Cover image for The history of liberalism in Russia
The history of liberalism in Russia
Leontovitsch, Victor, author.
Uniform Title:
Geschichte des Liberalismus in Russland. English
Publication Information:
Pittsburgh, Pa. : University of Pittsburgh Press, 2012, 2012. (Baltimore, Md. : Project MUSE, 2015)
Physical Description:
1 online resource (392 p.)
Pitt series in Russian and East European studies

Series in Russian and East European studies.

UPCC book collections on Project MUSE.
The history of liberalism, 1762-1855 -- Catherine II -- Alexander I -- Speransky --- Karamzin -- The codification of the law -- Nicholas I -- Nicholas I (continued) -- The development of civil liberty, 1856-1914 -- The emancipation of the serfs -- The emancipation laws and their later interpretation -- Peasant law -- The peasant question in the reign of Alexander III -- The peasant question in the reign of Nicholas II before 1905 -- The agrarian program of the left-wing parties -- The peasant question after 1905 -- The history of political liberalism in the reign of Alexander II -- The period from 1881 to 1902 -- The liberation movement -- Liberalism in 1904 -- The Zemstvo congresses -- Further Zemstvo congresses and the aggravation of the revolutionary situation -- The Manifesto of October 17, 1905, and the Constitution of April 23, 1906 -- Witte and public opinion -- The Constitutional-Democratic Party and the Union of October 17 -- The First Duma -- The Second Duma -- The coup of June 3, 1907, and the Third and Fourth Dumas.
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eBook ER135382 DK62.9 .L4613 2012 Electronic Resources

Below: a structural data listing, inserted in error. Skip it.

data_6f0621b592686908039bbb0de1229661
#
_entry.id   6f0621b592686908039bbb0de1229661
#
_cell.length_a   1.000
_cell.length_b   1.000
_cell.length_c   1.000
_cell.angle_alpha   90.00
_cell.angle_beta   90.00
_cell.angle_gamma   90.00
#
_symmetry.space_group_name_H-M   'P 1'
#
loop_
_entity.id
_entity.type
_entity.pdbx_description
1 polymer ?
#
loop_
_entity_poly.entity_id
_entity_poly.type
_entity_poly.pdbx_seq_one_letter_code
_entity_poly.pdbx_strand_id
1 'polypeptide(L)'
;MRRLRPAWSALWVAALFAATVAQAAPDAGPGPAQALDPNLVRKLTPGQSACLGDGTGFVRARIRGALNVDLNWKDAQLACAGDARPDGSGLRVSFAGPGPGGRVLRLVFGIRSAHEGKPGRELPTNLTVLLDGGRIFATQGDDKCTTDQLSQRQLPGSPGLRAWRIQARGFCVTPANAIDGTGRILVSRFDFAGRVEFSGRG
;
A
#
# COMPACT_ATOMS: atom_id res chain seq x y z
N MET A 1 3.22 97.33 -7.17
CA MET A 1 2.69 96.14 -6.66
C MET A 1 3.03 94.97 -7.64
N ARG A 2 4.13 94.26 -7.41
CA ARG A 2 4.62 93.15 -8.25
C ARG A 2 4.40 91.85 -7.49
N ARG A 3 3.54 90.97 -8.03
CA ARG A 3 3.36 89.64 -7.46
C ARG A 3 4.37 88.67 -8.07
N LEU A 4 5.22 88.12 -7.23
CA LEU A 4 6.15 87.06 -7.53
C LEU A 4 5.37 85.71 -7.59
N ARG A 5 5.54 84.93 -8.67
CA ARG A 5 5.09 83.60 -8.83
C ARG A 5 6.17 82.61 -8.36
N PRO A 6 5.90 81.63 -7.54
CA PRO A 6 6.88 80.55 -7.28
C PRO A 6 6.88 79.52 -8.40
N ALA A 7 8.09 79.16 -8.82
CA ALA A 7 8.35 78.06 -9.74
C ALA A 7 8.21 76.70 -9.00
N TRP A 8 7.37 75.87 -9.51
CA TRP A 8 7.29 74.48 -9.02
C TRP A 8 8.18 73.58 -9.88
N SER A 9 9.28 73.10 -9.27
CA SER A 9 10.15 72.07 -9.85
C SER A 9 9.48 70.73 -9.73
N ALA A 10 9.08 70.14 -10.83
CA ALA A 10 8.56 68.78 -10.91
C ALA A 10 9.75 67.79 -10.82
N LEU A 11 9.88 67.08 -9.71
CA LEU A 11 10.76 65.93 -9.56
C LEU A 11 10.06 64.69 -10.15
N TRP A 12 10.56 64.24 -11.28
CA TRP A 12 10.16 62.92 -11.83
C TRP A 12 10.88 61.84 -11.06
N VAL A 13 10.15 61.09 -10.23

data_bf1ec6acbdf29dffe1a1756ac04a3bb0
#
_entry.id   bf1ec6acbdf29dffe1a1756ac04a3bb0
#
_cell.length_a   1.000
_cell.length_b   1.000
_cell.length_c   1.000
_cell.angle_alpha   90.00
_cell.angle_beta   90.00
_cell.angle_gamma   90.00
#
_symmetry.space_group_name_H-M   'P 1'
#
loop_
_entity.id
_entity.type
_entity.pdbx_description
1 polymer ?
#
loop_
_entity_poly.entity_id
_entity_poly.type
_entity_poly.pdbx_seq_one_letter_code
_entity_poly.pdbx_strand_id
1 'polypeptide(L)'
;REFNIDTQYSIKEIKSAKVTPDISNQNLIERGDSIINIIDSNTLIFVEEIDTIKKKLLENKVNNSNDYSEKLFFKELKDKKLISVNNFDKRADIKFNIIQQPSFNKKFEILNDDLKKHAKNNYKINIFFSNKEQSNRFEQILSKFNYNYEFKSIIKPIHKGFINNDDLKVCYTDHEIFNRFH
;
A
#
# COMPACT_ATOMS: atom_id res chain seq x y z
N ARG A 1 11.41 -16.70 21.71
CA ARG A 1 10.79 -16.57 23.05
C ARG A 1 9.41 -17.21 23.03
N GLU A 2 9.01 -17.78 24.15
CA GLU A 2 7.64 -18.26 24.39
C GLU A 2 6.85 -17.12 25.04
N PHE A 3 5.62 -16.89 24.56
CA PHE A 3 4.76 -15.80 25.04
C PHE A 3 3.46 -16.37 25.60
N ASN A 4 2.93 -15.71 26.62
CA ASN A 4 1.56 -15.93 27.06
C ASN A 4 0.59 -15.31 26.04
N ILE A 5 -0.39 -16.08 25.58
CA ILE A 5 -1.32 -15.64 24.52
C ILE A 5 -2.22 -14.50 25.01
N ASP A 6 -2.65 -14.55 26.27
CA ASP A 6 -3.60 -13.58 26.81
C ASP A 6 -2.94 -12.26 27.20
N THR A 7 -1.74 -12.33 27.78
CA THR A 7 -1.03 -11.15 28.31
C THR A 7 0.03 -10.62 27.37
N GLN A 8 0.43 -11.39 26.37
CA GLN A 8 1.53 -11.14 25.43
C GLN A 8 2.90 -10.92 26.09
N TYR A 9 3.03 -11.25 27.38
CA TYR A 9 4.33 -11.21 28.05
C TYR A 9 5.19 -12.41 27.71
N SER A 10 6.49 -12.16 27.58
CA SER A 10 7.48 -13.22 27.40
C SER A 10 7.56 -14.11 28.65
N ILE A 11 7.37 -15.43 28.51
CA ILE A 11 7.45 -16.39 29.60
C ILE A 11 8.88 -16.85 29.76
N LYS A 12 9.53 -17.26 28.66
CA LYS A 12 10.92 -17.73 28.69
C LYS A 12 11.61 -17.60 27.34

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Foreword by Aleksandr Solzhenitsyn

The influence of liberalism in tsarist Russia is deeply problematic to most historians. In this highly original study, Victor Leontovitsch offers a reinterpretation of liberalism in a uniquely Russian form. He documents the struggles to develop civil society and individual liberties in imperial Russia up until their ultimate demise in the face of war, revolution, and the collapse of the old regime.

From Catherine the Great's proposal of freedom for serfs born after a predetermined year, through the creation of zemstvos by Alexander II, and the emergence of the State Duma and a quasi-constitutional monarchy under Nicholas II, Leontovitsch chronicles the ebb and flow of liberal thought and action in the difficult circumstances of tsarist Russia. He cites numerous examples of debates over civil rights, property laws, emancipation, local jurisdiction, political rights, and constitutional proposals. Focusing on liberal reforms and reformers within the governing elite, Leontovitsch draws important distinctions between factions of radical (but fundamentally illiberal) progressives and true (but often concealed) liberalism.

This is the first English-language translation of Leontovitsch's monumental work, which was originally published to critical acclaim in German in 1957. Aleksandr Solzhenitsyn sponsored a Russian edition in 1980, and his introduction is translated for the foreword of this edition. With a wide readership in today's Russia, The History of Liberalism in Russia continues to resonate as a penetrating analysis of the historical precedents of liberal thought and its potential as a counterweight to current autocratic tendencies and the uncertainties of Russia's political future.